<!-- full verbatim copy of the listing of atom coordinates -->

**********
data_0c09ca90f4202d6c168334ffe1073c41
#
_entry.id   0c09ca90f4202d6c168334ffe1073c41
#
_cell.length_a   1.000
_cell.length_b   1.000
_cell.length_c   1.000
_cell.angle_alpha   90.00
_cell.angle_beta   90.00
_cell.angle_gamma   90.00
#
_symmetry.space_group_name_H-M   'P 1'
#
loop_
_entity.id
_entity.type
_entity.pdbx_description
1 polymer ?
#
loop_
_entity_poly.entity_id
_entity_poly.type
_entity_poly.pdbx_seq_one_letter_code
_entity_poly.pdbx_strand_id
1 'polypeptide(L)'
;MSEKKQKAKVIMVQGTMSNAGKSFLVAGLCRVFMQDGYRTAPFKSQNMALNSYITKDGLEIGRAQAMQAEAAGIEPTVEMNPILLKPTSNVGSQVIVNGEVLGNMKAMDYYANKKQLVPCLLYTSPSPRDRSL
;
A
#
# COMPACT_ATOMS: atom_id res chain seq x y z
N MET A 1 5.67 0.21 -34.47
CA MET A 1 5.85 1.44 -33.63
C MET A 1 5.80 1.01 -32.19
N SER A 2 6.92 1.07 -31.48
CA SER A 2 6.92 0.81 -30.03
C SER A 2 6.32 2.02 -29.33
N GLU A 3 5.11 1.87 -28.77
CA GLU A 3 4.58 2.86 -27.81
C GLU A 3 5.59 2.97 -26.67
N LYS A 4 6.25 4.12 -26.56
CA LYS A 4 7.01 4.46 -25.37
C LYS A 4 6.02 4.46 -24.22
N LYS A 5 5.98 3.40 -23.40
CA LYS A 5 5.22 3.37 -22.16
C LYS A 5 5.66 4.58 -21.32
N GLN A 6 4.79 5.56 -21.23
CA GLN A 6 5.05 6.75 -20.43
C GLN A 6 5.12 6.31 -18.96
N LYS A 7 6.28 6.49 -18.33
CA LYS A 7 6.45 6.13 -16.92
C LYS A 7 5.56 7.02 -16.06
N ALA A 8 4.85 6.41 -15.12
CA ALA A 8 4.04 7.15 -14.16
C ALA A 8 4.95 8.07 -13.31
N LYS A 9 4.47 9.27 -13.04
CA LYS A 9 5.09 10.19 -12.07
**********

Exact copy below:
data_0c09ca90f4202d6c168334ffe1073c41
#
_entry.id   0c09ca90f4202d6c168334ffe1073c41
#
_cell.length_a   1.000
_cell.length_b   1.000
_cell.length_c   1.000
_cell.angle_alpha   90.00
_cell.angle_beta   90.00
_cell.angle_gamma   90.00
#
_symmetry.space_group_name_H-M   'P 1'
#
loop_
_entity.id
_entity.type
_entity.pdbx_description
1 polymer ?
#
loop_
_entity_poly.entity_id
_entity_poly.type
_entity_poly.pdbx_seq_one_letter_code
_entity_poly.pdbx_strand_id
1 'polypeptide(L)'
;MSEKKQKAKVIMVQGTMSNAGKSFLVAGLCRVFMQDGYRTAPFKSQNMALNSYITKDGLEIGRAQAMQAEAAGIEPTVEMNPILLKPTSNVGSQVIVNGEVLGNMKAMDYYANKKQLVPCLLYTSPSPRDRSL
;
A
#
# COMPACT_ATOMS: atom_id res chain seq x y z
N MET A 1 5.67 0.21 -34.47
CA MET A 1 5.85 1.44 -33.63
C MET A 1 5.80 1.01 -32.19
N SER A 2 6.92 1.07 -31.48
CA SER A 2 6.92 0.81 -30.03
C SER A 2 6.32 2.02 -29.33
N GLU A 3 5.11 1.87 -28.77
CA GLU A 3 4.58 2.86 -27.81
C GLU A 3 5.59 2.97 -26.67
N LYS A 4 6.25 4.12 -26.56
CA LYS A 4 7.01 4.46 -25.37
C LYS A 4 6.02 4.46 -24.22
N LYS A 5 5.98 3.40 -23.40
CA LYS A 5 5.22 3.37 -22.16
C LYS A 5 5.66 4.58 -21.32
N GLN A 6 4.79 5.56 -21.23
CA GLN A 6 5.05 6.75 -20.43
C GLN A 6 5.12 6.31 -18.96
N LYS A 7 6.28 6.49 -18.33
CA LYS A 7 6.45 6.13 -16.92
C LYS A 7 5.56 7.02 -16.06
N ALA A 8 4.85 6.41 -15.12
CA ALA A 8 4.04 7.15 -14.16
C ALA A 8 4.95 8.07 -13.31
N LYS A 9 4.47 9.27 -13.04
CA LYS A 9 5.09 10.19 -12.07